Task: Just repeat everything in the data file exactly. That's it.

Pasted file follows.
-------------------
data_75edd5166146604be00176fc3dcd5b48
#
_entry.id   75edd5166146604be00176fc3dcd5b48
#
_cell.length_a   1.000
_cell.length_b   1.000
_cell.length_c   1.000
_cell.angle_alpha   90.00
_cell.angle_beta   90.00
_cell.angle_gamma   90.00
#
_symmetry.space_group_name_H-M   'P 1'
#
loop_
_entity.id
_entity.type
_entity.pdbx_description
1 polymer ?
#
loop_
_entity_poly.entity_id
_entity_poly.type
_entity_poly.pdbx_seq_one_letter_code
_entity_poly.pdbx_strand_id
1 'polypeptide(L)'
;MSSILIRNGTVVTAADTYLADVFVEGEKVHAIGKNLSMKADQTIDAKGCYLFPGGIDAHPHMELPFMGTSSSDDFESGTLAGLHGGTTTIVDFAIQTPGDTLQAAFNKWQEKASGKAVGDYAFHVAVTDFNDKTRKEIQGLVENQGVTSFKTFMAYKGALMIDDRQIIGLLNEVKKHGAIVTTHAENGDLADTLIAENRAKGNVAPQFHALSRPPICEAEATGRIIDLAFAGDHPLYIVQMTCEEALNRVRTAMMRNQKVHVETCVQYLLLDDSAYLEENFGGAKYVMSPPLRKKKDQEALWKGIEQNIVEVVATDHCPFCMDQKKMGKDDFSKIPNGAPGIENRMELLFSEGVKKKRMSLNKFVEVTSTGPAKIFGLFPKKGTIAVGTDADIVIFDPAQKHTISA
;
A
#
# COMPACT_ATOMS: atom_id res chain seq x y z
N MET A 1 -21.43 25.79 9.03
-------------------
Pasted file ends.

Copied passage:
data_75edd5166146604be00176fc3dcd5b48
#
_entry.id   75edd5166146604be00176fc3dcd5b48
#
_cell.length_a   1.000
_cell.length_b   1.000
_cell.length_c   1.000
_cell.angle_alpha   90.00
_cell.angle_beta   90.00
_cell.angle_gamma   90.00
#
_symmetry.space_group_name_H-M   'P 1'
#
loop_
_entity.id
_entity.type
_entity.pdbx_description
1 polymer ?
#
loop_
_entity_poly.entity_id
_entity_poly.type
_entity_poly.pdbx_seq_one_letter_code
_entity_poly.pdbx_strand_id
1 'polypeptide(L)'
;MSSILIRNGTVVTAADTYLADVFVEGEKVHAIGKNLSMKADQTIDAKGCYLFPGGIDAHPHMELPFMGTSSSDDFESGTLAGLHGGTTTIVDFAIQTPGDTLQAAFNKWQEKASGKAVGDYAFHVAVTDFNDKTRKEIQGLVENQGVTSFKTFMAYKGALMIDDRQIIGLLNEVKKHGAIVTTHAENGDLADTLIAENRAKGNVAPQFHALSRPPICEAEATGRIIDLAFAGDHPLYIVQMTCEEALNRVRTAMMRNQKVHVETCVQYLLLDDSAYLEENFGGAKYVMSPPLRKKKDQEALWKGIEQNIVEVVATDHCPFCMDQKKMGKDDFSKIPNGAPGIENRMELLFSEGVKKKRMSLNKFVEVTSTGPAKIFGLFPKKGTIAVGTDADIVIFDPAQKHTISA
;
A
#
# COMPACT_ATOMS: atom_id res chain seq x y z
N MET A 1 -21.43 25.79 9.03